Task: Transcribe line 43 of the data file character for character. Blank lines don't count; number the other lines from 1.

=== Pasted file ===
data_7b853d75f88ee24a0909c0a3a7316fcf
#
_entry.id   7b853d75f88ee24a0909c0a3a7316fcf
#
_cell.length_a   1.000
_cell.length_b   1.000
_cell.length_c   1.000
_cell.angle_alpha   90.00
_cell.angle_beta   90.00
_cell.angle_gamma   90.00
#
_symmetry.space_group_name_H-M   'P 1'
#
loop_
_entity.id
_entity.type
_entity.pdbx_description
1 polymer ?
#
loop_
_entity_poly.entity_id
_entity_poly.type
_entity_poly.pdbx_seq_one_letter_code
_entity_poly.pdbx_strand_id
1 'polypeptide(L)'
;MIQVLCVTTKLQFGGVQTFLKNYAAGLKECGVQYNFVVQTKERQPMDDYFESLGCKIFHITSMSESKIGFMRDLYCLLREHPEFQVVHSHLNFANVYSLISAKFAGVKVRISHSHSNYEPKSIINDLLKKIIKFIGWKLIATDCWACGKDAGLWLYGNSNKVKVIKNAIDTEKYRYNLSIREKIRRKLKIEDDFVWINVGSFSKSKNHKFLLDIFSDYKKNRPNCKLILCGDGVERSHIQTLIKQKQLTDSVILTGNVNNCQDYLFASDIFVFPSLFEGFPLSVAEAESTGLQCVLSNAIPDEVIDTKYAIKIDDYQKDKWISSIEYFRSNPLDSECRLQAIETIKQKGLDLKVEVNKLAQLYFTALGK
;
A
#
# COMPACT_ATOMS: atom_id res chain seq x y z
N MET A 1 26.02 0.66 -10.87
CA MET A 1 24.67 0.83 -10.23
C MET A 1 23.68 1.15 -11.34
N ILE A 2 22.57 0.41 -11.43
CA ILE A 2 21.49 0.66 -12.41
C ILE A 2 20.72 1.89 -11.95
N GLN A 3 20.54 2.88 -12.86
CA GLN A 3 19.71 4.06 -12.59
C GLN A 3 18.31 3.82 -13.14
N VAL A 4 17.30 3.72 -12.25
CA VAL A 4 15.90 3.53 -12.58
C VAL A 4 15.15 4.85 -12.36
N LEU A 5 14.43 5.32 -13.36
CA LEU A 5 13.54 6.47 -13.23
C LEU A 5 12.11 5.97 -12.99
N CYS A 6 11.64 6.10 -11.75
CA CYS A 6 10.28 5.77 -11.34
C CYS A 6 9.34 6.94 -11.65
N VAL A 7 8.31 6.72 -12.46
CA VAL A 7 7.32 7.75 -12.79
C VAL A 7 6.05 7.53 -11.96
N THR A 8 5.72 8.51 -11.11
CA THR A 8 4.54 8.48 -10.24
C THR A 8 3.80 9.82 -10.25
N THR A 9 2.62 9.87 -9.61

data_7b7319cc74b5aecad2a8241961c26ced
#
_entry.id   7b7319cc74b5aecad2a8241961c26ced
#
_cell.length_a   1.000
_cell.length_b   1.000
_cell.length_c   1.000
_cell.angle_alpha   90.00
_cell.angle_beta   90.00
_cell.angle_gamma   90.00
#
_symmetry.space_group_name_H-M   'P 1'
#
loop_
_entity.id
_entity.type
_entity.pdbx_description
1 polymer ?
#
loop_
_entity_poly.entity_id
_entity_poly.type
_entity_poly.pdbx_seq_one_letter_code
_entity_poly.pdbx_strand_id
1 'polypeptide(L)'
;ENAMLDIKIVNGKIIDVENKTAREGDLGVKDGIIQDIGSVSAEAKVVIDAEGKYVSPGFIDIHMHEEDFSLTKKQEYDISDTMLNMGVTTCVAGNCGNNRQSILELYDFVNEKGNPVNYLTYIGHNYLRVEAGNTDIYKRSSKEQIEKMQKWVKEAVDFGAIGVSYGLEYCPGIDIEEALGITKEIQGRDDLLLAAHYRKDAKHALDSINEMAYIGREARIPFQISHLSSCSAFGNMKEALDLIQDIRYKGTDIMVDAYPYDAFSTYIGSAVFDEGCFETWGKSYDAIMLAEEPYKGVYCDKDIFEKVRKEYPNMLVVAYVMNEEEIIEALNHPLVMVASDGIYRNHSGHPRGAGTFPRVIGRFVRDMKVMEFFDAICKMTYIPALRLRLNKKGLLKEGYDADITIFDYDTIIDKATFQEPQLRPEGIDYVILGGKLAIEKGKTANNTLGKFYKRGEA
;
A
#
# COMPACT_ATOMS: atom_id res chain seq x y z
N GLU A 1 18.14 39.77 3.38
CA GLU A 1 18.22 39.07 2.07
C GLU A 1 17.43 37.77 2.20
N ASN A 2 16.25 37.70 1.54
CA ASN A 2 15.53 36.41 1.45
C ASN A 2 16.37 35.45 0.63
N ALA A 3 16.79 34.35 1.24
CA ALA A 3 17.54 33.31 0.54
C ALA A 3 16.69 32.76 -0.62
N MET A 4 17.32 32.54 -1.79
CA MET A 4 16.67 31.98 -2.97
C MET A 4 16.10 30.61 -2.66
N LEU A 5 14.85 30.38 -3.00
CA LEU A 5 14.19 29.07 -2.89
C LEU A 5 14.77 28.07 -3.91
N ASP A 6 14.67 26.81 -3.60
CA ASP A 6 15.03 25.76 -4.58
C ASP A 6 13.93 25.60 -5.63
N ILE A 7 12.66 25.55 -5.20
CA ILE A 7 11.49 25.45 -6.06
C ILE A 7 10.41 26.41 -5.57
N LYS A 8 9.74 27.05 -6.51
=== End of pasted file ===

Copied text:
N LEU A 5 14.43 5.32 -13.36